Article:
a1 Department of Psychiatry and Behavioral Sciences, Duke University Medical Center, Durham, NC, USA
Cognitive impairment is very prevalent in schizophrenia and is currently undertreated in most patients. Attentional deficit is one of the hallmark symptoms of schizophrenia. Antipsychotic drugs, which can be quite effective in combating hallucinations are often ineffective in reducing cognitive impairment and can potentiate cognitive impairment. Previously, we found that the antipsychotic drug clozapine impaired, while nicotine improved, the accuracy of rats performing a visual signal detection attentional task in normal rats. For the current study, in a model of cognitive impairment of schizophrenia with the NMDA antagonist dizocilpine (0.05 mg/kg), we examined the effects of clozapine and nicotine on significantly impaired attentional hit accuracy. This dizocilpine-induced impairment was significantly (p<0.05) reversed by either clozapine (1.25 mg/kg) or nicotine (0.025 mg/kg). Interestingly, when clozapine and nicotine were given together, they blocked each other's beneficial effects. When the effective doses of 1.25 mg/kg clozapine and 0.025 mg/kg nicotine were given together the combination no longer significantly reversed the dizocilpine-induced hit-accuracy impairment. Given that the great majority of people with schizophrenia smoke, the potential beneficial effects of clozapine on attentional function may be largely blocked by self-administered nicotine. In addition, there are promising results concerning the development of nicotinic treatments to reverse cognitive deficits including attentional impairment. This is supported in the current study by the reversal of the dizocilpine-induced attentional impairment by nicotine. However, in schizophrenia the efficacy of nicotinic treatments may be limited by co-treatment with antipsychotic drugs like clozapine. It will be important to determine which of the complex effects of clozapine and nicotine are key in reversing attentional impairment and how they block each other's effects for the development of therapy to combat the attentional impairment of schizophrenia.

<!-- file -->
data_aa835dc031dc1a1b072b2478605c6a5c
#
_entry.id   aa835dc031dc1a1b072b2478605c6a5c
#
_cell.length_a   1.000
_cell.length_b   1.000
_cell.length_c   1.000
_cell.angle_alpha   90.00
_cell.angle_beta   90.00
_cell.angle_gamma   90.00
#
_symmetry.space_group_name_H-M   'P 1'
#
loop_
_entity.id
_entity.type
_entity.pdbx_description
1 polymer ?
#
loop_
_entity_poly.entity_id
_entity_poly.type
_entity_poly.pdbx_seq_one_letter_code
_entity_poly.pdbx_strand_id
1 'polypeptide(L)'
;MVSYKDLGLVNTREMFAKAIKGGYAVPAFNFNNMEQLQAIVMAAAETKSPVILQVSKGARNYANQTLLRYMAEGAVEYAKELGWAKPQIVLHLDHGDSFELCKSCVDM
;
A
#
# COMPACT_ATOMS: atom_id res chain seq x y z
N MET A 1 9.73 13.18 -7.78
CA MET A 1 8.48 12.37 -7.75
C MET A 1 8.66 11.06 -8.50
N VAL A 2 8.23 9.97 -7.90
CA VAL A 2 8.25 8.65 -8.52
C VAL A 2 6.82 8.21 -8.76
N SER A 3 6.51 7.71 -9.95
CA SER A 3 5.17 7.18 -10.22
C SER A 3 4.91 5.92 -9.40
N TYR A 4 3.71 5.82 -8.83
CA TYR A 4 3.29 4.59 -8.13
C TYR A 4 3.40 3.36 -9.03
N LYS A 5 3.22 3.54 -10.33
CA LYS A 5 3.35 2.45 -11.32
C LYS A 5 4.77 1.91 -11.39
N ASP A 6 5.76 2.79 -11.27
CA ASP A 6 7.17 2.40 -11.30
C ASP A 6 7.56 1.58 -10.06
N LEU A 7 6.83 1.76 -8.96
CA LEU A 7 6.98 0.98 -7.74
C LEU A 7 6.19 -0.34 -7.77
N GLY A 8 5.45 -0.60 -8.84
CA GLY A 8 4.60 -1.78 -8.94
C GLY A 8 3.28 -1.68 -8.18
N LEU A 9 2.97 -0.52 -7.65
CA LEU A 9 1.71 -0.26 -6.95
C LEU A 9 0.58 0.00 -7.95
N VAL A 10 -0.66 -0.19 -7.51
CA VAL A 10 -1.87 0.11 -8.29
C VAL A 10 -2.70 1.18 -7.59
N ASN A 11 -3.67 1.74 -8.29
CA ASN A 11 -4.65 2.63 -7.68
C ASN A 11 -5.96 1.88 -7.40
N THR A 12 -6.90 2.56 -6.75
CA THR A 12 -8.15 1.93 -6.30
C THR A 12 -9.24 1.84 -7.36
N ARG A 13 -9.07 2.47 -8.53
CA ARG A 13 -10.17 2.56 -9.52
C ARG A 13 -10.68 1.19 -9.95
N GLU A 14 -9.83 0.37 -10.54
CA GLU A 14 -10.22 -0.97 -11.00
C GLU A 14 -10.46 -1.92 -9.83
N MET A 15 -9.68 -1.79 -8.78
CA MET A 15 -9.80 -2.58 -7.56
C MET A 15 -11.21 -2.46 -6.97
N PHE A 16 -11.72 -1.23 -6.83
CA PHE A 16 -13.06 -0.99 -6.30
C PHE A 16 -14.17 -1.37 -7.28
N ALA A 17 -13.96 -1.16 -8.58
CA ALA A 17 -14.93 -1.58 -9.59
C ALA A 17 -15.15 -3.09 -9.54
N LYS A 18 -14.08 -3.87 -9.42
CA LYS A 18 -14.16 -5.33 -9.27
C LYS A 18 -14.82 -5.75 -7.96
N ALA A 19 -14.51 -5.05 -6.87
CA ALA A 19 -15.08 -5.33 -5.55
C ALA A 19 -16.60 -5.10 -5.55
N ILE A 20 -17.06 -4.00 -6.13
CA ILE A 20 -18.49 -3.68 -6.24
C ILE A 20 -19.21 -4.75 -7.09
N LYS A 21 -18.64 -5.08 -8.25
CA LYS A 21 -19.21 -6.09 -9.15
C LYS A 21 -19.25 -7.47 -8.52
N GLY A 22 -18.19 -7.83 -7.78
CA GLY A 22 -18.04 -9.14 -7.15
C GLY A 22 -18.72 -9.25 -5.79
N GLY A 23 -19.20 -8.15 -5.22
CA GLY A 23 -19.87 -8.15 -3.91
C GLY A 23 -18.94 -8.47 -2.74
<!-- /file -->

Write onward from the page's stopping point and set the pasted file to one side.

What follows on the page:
(Received September 05 2006)
(Reviewed October 21 2006)
(Revised November 28 2006)
(Accepted December 13 2006)
(Online publication February 13 2007)
c1 Address for correspondence: A. H. Rezvani, Ph.D., Department of Psychiatry, Box 3412, Duke University Medical Center, Durham, NC 27710, USA. Tel.: (919) 668-1880 Fax: (919) 681-3416 E-mail: Azadi@duke.edu